Tatlayoko wilderness, British Columbia (Photo by Tim Ennis/NCC)
This expansive, largely undisturbed stretch of valleys, alpine meadows, wetlands and forests links the rainforests of the Pacific Coast and the dry grasslands of the Central Interior. The most compelling conservation feature in this natural area is the presence of intact movement corridors for fish, bears and birds.
The Klinaklini and Homathko River valleys host some of the province's healthiest populations of grizzly bears, which are considered an umbrella species that indirectly supports many other members of the ecological community.
The Chilko River salmon run attracts bears to this region, and songbirds travel north-south up the low-elevation valleys. Other wide-ranging animals, such as grey wolf and cougar, inhabit the Homathko and Klinaklini river areas, and old-growth forests provide excellent winter range for mule deer, mountain goat and moose. Migratory waterfowl and other birds frequently make stops in the wetlands of this region.
The natural area is located in the heart of Tshilhqot’in territory.
Resource extraction such as logging and fishing, ATV use and other high-impact recreation activities are threats in the area, but overall the West Chilcotin area's forest and aquatic habitat have high ecological integrity.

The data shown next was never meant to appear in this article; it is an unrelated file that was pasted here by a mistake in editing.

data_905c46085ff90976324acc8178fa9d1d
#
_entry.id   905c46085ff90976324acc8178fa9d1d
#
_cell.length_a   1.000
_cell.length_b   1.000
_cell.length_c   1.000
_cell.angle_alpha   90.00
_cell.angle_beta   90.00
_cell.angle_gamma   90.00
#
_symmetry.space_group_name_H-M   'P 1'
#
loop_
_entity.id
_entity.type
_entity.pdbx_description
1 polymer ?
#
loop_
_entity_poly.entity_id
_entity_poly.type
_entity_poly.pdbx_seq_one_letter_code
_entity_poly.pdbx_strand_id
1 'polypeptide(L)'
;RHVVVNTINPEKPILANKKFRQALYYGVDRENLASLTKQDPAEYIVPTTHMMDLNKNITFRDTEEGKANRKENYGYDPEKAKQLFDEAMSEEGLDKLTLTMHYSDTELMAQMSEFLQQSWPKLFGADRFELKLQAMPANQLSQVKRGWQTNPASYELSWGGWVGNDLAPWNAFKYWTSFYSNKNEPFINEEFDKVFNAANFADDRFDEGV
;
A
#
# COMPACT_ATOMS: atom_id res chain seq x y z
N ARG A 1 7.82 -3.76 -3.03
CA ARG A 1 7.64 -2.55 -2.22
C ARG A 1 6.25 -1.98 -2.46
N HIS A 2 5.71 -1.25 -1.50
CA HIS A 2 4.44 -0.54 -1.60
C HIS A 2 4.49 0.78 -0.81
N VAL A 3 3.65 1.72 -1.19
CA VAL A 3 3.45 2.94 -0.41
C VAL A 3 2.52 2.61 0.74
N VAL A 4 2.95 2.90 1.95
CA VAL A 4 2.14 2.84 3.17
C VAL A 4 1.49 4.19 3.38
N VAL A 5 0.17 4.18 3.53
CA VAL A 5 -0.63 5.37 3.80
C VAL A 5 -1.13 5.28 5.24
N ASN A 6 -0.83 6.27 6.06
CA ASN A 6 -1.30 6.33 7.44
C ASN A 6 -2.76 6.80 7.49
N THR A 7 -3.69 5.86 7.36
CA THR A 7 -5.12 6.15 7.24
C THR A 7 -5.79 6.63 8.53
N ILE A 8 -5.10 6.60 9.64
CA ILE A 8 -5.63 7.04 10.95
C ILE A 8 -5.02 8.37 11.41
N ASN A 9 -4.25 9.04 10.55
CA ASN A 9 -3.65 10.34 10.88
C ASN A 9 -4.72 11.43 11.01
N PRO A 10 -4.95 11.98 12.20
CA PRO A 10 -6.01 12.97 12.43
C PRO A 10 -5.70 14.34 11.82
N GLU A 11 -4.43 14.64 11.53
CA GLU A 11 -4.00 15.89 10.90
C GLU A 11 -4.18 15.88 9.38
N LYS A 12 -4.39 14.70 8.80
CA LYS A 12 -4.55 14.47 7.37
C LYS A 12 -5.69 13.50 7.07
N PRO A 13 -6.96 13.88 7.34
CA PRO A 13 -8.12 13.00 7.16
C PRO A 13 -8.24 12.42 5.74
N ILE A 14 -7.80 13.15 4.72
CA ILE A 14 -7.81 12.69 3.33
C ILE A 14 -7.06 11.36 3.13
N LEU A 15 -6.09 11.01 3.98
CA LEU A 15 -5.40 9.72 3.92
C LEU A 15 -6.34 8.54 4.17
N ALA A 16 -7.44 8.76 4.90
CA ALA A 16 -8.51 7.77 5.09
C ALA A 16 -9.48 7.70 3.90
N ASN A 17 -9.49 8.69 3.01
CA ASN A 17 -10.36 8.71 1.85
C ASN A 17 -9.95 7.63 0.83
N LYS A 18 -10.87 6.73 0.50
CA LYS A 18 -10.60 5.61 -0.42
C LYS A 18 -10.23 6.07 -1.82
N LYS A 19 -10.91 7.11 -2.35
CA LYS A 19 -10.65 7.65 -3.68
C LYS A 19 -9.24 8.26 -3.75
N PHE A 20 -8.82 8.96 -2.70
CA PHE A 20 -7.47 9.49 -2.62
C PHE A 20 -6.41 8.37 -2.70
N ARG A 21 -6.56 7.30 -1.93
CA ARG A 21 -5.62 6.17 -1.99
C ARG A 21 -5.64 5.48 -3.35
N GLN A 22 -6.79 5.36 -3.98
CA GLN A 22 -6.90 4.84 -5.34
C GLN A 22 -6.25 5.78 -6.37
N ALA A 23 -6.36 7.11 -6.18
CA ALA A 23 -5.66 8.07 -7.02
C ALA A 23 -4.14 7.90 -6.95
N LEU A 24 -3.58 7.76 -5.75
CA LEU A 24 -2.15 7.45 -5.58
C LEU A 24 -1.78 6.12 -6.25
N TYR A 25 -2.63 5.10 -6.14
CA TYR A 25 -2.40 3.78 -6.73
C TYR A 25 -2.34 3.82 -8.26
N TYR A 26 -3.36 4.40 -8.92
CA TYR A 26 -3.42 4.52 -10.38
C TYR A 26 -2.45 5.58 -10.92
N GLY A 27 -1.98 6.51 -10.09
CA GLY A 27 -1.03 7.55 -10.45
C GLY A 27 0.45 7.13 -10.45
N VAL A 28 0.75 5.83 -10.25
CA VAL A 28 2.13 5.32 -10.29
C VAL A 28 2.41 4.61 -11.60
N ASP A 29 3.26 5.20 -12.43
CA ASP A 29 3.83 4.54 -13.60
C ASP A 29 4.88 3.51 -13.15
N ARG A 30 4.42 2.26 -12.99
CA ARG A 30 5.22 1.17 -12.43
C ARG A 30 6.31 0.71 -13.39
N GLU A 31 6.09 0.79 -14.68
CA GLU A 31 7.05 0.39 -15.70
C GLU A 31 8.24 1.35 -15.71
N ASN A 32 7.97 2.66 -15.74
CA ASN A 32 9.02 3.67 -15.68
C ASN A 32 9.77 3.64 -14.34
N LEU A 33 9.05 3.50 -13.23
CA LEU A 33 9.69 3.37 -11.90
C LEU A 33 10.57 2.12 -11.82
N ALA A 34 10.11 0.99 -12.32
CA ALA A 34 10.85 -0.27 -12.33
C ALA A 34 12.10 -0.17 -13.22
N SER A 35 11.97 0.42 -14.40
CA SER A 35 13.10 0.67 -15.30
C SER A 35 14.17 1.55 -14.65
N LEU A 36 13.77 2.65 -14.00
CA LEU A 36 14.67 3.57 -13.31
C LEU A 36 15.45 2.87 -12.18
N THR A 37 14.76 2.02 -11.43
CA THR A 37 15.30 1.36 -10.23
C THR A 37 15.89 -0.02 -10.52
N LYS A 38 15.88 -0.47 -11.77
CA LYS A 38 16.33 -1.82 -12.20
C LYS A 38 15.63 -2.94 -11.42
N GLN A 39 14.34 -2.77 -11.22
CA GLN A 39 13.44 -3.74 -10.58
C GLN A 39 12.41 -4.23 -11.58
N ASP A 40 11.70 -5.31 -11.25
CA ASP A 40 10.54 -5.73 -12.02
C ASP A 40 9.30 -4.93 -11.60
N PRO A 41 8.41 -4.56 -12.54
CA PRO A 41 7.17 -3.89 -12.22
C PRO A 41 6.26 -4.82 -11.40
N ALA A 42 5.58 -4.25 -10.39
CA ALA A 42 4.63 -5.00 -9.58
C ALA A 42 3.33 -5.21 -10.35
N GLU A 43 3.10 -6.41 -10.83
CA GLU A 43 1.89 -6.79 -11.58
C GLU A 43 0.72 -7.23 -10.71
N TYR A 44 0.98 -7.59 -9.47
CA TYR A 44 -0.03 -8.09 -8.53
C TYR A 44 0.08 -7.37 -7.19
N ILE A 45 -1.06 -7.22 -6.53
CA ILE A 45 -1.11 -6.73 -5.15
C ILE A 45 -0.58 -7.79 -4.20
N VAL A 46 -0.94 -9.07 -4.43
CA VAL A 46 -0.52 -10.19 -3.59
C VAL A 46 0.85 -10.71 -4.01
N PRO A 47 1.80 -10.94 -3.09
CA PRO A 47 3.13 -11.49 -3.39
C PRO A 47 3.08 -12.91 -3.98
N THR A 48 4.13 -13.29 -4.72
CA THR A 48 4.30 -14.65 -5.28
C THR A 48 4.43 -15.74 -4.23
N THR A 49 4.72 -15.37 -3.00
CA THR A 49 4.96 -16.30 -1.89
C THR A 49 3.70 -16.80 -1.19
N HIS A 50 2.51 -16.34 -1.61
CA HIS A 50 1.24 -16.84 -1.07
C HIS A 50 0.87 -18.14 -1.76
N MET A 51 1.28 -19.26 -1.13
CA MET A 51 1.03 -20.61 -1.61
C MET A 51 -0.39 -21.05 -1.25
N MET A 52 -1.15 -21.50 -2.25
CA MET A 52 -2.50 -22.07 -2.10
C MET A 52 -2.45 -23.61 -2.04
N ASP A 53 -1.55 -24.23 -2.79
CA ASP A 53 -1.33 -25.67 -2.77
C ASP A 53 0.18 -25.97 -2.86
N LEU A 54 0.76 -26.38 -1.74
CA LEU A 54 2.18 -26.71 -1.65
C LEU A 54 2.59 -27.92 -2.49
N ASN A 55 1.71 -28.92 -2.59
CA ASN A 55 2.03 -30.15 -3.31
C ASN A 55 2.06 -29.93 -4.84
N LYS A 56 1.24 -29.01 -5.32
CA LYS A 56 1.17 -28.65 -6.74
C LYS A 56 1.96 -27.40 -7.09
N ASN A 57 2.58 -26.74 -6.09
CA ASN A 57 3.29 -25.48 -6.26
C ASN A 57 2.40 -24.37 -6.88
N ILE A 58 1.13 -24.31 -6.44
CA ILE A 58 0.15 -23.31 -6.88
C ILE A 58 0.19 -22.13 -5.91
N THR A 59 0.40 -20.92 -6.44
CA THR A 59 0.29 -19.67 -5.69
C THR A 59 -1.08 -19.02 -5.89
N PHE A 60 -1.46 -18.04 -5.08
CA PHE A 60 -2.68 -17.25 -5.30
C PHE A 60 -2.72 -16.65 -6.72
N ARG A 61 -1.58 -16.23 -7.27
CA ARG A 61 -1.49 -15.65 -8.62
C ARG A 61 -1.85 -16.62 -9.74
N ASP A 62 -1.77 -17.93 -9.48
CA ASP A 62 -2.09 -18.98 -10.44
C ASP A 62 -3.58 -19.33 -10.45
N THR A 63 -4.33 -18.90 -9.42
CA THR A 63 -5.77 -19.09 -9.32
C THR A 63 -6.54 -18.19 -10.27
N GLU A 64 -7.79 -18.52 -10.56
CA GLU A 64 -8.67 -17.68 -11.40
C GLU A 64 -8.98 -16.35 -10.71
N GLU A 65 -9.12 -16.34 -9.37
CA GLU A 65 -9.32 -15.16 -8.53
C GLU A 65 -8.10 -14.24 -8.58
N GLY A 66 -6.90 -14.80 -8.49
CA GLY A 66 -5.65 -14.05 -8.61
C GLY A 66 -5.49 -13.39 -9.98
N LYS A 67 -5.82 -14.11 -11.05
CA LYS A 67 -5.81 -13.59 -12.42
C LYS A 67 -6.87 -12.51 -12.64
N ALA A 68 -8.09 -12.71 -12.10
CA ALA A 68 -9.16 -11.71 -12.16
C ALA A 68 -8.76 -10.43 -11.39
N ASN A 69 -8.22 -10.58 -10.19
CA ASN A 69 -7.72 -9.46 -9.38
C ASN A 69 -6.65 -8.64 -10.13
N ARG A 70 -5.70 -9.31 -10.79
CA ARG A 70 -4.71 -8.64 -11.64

When the Nature Conservancy of Canada (NCC) first began to acquire properties in the Tatlayoko Valley in 2000, much of the region was zoned for subdivision and agriculture. NCC's projects in the West Chilcotin are part of a growing assembly of conservation lands that include provincial parks and other lands acquired by other conservation partners. Together, we are working to ensure the ecological integrity of this significant wilderness area.
The lagoon at Tatlayoko Lake Ranch (Photo by Brenda Shaughnessy)
NCC has been working since 2000 to acquire an assemblage of conservation areas around the beautiful and abundant Tatlayoko Lake. The work here is a unique opportunity to secure a large functioning landscape before it becomes significantly altered by human encroachment. Learn more >
The Klinaklini Valley
The Klinaklini River passes through some of the best of the remaining wilderness in southern British Columbia. NCC is working to acquire the few private parcels in this valley for conservation. Learn more >